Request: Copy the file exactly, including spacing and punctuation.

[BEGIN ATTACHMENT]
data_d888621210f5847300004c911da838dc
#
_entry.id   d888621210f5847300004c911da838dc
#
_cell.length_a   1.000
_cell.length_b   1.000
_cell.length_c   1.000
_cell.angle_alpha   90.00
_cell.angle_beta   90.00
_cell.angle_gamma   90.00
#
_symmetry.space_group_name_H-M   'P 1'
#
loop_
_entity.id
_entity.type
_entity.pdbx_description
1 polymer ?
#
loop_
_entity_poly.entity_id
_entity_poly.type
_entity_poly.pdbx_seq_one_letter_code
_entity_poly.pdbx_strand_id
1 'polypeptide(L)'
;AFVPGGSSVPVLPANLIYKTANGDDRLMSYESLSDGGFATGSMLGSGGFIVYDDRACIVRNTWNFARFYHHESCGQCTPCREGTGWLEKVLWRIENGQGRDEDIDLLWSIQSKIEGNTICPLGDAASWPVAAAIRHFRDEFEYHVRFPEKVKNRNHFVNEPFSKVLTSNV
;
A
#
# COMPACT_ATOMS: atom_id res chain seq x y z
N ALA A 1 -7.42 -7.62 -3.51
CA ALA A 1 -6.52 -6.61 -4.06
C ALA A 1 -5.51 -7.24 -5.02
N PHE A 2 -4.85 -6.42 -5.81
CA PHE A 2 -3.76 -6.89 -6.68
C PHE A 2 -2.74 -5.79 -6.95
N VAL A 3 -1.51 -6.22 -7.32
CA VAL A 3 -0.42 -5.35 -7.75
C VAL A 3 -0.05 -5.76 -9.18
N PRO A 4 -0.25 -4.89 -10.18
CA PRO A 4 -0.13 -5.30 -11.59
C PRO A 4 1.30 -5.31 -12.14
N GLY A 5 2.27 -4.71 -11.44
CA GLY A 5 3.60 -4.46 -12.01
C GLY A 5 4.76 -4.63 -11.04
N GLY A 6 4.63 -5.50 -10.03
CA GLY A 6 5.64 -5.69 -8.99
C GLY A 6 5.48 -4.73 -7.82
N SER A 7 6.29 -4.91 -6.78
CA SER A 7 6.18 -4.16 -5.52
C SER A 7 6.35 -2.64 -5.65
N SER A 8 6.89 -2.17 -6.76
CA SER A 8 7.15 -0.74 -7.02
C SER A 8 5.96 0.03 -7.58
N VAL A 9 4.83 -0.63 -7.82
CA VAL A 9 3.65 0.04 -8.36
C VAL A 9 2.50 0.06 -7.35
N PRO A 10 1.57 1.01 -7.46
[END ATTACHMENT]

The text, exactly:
data_d888621210f5847300004c911da838dc
#
_entry.id   d888621210f5847300004c911da838dc
#
_cell.length_a   1.000
_cell.length_b   1.000
_cell.length_c   1.000
_cell.angle_alpha   90.00
_cell.angle_beta   90.00
_cell.angle_gamma   90.00
#
_symmetry.space_group_name_H-M   'P 1'
#
loop_
_entity.id
_entity.type
_entity.pdbx_description
1 polymer ?
#
loop_
_entity_poly.entity_id
_entity_poly.type
_entity_poly.pdbx_seq_one_letter_code
_entity_poly.pdbx_strand_id
1 'polypeptide(L)'
;AFVPGGSSVPVLPANLIYKTANGDDRLMSYESLSDGGFATGSMLGSGGFIVYDDRACIVRNTWNFARFYHHESCGQCTPCREGTGWLEKVLWRIENGQGRDEDIDLLWSIQSKIEGNTICPLGDAASWPVAAAIRHFRDEFEYHVRFPEKVKNRNHFVNEPFSKVLTSNV
;
A
#
# COMPACT_ATOMS: atom_id res chain seq x y z
N ALA A 1 -7.42 -7.62 -3.51
CA ALA A 1 -6.52 -6.61 -4.06
C ALA A 1 -5.51 -7.24 -5.02
N PHE A 2 -4.85 -6.42 -5.81
CA PHE A 2 -3.76 -6.89 -6.68
C PHE A 2 -2.74 -5.79 -6.95
N VAL A 3 -1.51 -6.22 -7.32
CA VAL A 3 -0.42 -5.35 -7.75
C VAL A 3 -0.05 -5.76 -9.18
N PRO A 4 -0.25 -4.89 -10.18
CA PRO A 4 -0.13 -5.30 -11.59
C PRO A 4 1.30 -5.31 -12.14
N GLY A 5 2.27 -4.71 -11.44
CA GLY A 5 3.60 -4.46 -12.01
C GLY A 5 4.76 -4.63 -11.04
N GLY A 6 4.63 -5.50 -10.03
CA GLY A 6 5.64 -5.69 -8.99
C GLY A 6 5.48 -4.73 -7.82
N SER A 7 6.29 -4.91 -6.78
CA SER A 7 6.18 -4.16 -5.52
C SER A 7 6.35 -2.64 -5.65
N SER A 8 6.89 -2.17 -6.76
CA SER A 8 7.15 -0.74 -7.02
C SER A 8 5.96 0.03 -7.58
N VAL A 9 4.83 -0.63 -7.82
CA VAL A 9 3.65 0.04 -8.36
C VAL A 9 2.50 0.06 -7.35
N PRO A 10 1.57 1.01 -7.46